|Publication number||US7762979 B2|
|Application number||US 11/944,727|
|Publication date||Jul 27, 2010|
|Filing date||Nov 26, 2007|
|Priority date||Apr 12, 2000|
|Also published as||US6984220, US7374552, US20010047166, US20050264139, US20080103418|
|Publication number||11944727, 944727, US 7762979 B2, US 7762979B2, US-B2-7762979, US7762979 B2, US7762979B2|
|Inventors||David G. Wuchinich|
|Original Assignee||Wuchinich David G|
|Export Citation||BiBTeX, EndNote, RefMan|
|Patent Citations (16), Non-Patent Citations (8), Classifications (12), Legal Events (1)|
|External Links: USPTO, USPTO Assignment, Espacenet|
This application is a division of U.S. patent application Ser. No. 11/196,362, filed Aug. 3, 2005, now U.S. Pat. No. 7,374,552, which is a continuation of U.S. patent application Ser. No. 09/833,109 filed Apr. 11, 2001, now U.S. Pat. No. 6,984,220, which is based on provisional application No. 60/196,357 filed Apr. 12, 2000. The details of these applications are fully incorporated herein by reference thereto.
1. Field of Invention
This invention describes the use of mechanical resonant longitudinal-torsional vibration to dissect biological tissue.
2. Description of Prior Art
The use of ultrasonic vibration to separate tissue was disclosed by Balamuth (U.S. Pat. No. 3,526,219) in 1970 who showed a variety of surgical instruments equipped with tips for different applications in the dissection of biological tissue. His devices provided motion either parallel also known as longitudinal, motion or perpendicular, known as parallel motion, to tissue surface. Kelman and Banko (U.S. Pat. No. 3,589,363) disclosed in 1971 apparatus and methods for dissecting and simultaneously aspirating tissue with a device that provided longitudinal tip contacting motion. Broadwin and Weiss (U.S. Pat. No. 4,136,700) later developed an aspirating ultrasonic tissue dissector that utilized transverse tip motion. Kelman (U.S. Pat. No. 4,504,264) and the Wuchinich (U.S. Pat. No. 5,176,677) patented ultrasonic dissectors that utilized, in additional to ultrasonic longitudinal tip motion, transverse ultrasonic motion with motor driven rotation to enhance tissue removal. Wuchinich (U.S. Pat. No. 4,750,902) also patented apparatus for the endoscopic dissection of tissue, combining the use of longitudinal ultrasonic vibration with aspiration, irrigation, telescopic vision and electro-cauterization.
Chief among the limitations of ultrasonic tissue dissection has been its feeble ability to separate collagenous tissue, bone and other connective or structurally supportive tissue. However, because ultrasonic vibration offers precise control and very little heat and collateral damage, attempts have been repeatedly made to improve its performance on tissue otherwise resistant to its effect. Wuchinich shows one such invention (U.S. Pat. No. 5,176,677) for using transverse ultrasonic motion in combination with rotation to cut collagenous tissue such as cartilage and the meniscus.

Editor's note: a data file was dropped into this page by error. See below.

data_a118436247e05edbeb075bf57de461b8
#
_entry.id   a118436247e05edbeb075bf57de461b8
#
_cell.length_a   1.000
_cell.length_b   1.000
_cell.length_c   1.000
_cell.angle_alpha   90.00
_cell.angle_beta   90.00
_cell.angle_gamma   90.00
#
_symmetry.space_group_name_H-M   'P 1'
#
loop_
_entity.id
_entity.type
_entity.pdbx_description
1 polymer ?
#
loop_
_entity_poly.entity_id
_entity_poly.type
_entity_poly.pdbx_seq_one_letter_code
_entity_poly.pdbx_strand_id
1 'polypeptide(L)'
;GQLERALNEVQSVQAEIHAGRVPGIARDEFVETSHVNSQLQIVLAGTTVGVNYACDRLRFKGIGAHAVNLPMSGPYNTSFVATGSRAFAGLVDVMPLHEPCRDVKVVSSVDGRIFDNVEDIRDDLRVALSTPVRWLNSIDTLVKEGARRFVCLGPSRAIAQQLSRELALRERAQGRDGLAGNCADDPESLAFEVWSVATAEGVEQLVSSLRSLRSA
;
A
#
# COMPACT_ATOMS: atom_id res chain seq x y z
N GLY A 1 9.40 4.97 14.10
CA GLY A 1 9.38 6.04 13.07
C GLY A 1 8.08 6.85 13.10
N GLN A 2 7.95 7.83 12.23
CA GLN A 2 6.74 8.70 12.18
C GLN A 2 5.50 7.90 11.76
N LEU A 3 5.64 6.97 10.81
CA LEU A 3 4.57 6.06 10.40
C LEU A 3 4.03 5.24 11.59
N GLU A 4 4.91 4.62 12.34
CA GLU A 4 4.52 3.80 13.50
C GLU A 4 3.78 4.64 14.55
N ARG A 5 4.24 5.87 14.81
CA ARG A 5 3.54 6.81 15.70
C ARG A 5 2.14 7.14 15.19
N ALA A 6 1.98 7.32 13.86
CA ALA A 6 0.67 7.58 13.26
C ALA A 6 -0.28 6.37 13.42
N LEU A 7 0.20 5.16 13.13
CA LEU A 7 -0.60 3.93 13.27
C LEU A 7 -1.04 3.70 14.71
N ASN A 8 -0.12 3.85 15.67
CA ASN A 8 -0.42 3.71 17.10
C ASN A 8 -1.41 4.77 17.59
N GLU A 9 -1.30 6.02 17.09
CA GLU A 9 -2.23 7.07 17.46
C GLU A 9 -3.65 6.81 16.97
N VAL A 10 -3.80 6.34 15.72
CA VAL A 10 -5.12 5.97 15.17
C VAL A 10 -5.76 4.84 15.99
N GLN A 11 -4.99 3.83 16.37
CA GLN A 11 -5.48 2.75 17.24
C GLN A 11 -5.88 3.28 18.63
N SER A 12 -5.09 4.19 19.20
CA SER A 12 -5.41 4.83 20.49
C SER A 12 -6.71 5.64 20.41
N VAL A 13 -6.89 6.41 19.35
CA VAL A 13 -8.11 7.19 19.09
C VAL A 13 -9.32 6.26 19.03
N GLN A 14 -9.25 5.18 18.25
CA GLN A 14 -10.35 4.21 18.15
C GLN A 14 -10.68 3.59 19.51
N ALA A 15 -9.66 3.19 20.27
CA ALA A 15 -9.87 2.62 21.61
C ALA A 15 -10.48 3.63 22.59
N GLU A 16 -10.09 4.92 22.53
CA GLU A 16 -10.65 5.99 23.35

All of the devices and methods that have been disclosed have not accomplished the object of rapid, precise removal of tissue normally resistant to ultrasonic dissection. Furthermore, although instruments that incorporate rotation of the tip, do offer improved performance on resistant tissue because they require rotating seals and bearing they are complicated in construction, expensive to manufacture and fragile in use.
In 1969 Mitskevich described the development of, and experiments with, ultrasonic longitudinal-torsional resonators, known as L-T resonators. These ultrasonic devices are capable of transforming longitudinal motion into both longitudinal and torsional motion within one and same structure. Applications described by Teumin include welding and drilling. These resonators are also distinguished in converting imparted longitudinal motion from a transducer into both longitudinal and torsional motion at the tip of the L-T resonator. Such imparted longitudinal motion may be generated by any of the many common inexpensive electromechanical transducers for providing this motion by mechanical connection of such a transducer to the longitudinal torsional resonator. In 1981 Kleesatel (U.S. Pat. No. 4,281,987) connected a transducer providing longitudinal motion to an L-T resonator for the purpose of generating continuous rotary motion.